FENLAND: Cranes return after a 400 year absence say wildlife experts

CRANES are nesting in the Fens for the first time in 400 years, according to wildlife experts.The Royal Society for the Protection of Birds says young cranes have been seen at its Lakenheath Fen reserve near Brandon, Suffolk, during the past week.It com

CRANES are nesting in the Fens for the first time in 400 years, according to wildlife experts.

The Royal Society for the Protection of Birds says young cranes have been seen at its Lakenheath Fen reserve near Brandon, Suffolk, during the past week.

It comes after the 3ft tall birds disappeared when their habitats were destroyed by fen drainage.

The reappearance follows the launching of a project aimed at re-establishing cranes in Britain.


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Cranes had nested in the Norfolk Broads in recent years and made sporadic attempts elsewhere, said the RSPB.

The Fens were significant because they were traditionally the stronghold of the bird and it was hoped they would return to the area.

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In the past few days two juvenile cranes had been seen at the Lakenheath Fen reserve, creating a wave of interest for visitors.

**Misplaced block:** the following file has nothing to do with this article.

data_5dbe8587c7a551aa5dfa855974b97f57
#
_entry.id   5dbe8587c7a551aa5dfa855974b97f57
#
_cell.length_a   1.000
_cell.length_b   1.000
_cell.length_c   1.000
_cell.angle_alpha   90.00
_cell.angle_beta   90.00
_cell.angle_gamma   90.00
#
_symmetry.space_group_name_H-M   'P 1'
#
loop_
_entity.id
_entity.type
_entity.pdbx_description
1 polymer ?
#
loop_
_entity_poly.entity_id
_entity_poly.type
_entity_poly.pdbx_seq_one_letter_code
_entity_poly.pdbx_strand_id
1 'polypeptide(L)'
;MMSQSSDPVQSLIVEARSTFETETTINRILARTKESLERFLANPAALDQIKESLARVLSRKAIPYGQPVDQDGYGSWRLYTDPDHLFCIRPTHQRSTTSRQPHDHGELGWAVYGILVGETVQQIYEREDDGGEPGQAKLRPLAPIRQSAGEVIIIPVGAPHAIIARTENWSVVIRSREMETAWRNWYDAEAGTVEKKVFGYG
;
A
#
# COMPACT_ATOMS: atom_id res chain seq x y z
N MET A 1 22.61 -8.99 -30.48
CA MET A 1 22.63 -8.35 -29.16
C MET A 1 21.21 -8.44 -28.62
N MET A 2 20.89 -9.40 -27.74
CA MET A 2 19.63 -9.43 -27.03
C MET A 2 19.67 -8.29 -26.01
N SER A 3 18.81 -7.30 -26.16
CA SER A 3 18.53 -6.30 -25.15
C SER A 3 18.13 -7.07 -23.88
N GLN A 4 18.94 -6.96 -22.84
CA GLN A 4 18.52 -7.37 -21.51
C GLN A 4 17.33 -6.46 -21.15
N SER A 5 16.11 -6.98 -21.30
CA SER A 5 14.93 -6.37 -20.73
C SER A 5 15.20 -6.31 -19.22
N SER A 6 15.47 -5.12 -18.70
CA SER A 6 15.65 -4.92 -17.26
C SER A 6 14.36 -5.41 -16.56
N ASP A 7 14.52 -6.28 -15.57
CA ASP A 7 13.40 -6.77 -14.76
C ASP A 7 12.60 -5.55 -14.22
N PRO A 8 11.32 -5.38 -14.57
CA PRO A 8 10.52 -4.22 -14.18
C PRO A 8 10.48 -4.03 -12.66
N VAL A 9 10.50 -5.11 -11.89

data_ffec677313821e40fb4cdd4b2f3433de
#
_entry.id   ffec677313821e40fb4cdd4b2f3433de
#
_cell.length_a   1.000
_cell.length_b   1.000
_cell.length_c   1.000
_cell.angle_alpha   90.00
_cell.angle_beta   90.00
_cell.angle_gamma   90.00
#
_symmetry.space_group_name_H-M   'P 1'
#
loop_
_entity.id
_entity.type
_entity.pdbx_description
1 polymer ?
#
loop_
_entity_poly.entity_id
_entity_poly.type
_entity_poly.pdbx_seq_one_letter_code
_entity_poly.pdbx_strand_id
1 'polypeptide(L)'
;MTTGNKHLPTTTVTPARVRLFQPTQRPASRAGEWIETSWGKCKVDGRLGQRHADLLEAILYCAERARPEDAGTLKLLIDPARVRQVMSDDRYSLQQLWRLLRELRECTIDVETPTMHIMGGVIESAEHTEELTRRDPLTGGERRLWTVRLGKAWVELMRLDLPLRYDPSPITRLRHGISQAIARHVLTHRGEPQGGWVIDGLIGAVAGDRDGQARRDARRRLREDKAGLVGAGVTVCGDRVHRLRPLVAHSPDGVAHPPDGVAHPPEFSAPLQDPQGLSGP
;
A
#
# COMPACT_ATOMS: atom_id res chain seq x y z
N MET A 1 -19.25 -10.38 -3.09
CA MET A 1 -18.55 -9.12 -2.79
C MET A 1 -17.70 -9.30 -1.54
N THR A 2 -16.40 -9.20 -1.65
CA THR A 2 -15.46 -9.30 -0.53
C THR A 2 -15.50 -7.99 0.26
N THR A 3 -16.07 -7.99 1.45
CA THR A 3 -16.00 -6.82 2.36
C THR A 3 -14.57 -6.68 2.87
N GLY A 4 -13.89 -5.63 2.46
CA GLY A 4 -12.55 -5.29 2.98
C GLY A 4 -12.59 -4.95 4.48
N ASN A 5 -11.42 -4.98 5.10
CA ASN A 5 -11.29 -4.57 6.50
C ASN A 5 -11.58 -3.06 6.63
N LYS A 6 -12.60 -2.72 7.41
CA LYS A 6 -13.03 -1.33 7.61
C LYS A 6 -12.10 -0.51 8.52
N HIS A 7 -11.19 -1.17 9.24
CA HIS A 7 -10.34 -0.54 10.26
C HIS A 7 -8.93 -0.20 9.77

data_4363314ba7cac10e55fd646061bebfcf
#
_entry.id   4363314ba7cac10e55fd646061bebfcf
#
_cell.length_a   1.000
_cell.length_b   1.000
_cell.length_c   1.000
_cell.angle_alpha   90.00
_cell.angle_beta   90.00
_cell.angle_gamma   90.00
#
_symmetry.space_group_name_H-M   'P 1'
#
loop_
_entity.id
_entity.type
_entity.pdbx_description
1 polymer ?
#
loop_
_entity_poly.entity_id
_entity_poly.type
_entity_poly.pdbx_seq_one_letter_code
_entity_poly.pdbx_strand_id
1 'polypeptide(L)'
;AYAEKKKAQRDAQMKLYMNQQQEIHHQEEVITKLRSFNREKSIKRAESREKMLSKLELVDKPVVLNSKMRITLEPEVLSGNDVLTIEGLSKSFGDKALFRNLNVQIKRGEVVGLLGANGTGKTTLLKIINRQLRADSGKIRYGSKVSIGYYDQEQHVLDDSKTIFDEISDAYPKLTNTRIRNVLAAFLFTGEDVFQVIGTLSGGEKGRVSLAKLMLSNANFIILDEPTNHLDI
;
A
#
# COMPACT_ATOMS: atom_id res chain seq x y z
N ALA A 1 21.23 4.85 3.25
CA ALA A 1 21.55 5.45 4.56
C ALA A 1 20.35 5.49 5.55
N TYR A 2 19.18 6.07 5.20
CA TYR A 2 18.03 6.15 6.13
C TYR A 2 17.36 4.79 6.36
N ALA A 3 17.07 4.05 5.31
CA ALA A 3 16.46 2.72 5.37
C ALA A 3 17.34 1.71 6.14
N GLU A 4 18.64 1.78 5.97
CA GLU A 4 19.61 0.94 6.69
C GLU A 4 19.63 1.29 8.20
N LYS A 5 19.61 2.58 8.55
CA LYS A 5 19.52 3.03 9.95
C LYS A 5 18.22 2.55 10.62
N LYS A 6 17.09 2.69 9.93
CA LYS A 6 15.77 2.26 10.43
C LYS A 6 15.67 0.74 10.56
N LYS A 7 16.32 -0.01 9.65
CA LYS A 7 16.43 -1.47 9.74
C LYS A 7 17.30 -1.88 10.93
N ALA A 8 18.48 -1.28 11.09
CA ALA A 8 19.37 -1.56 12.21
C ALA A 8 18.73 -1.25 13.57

RSPB director of conservation Dr Mark Avery said: "It is clear that cranes are yearning to become more widely established in the UK, and two pairs nesting at Lakenheath is clearly an important step in their UK-wide recovery."

Conservationists say cranes were widespread in the British Isles but vanished as wetlands were drained and hunting took its toll. Only about 1pc of the original Fens, which stretched from Cambridge to Lincoln, were left.

The Great Crane Project is is a partnership between the Wildfowl and Wetlands Trust, the RSPB, Norfolk-based Pensthorpe Conservation Trust and Viridor Credits Environmental Company

The Lakenheath Fen reserve was created out of carrot fields in the early 1990s in an effort to encourage wetland birds to return.

Site manager Norman Sillis said: "Seeing young cranes flying over the reserve makes me realise that all our hard work has been worthwhile. These are fantastic birds.

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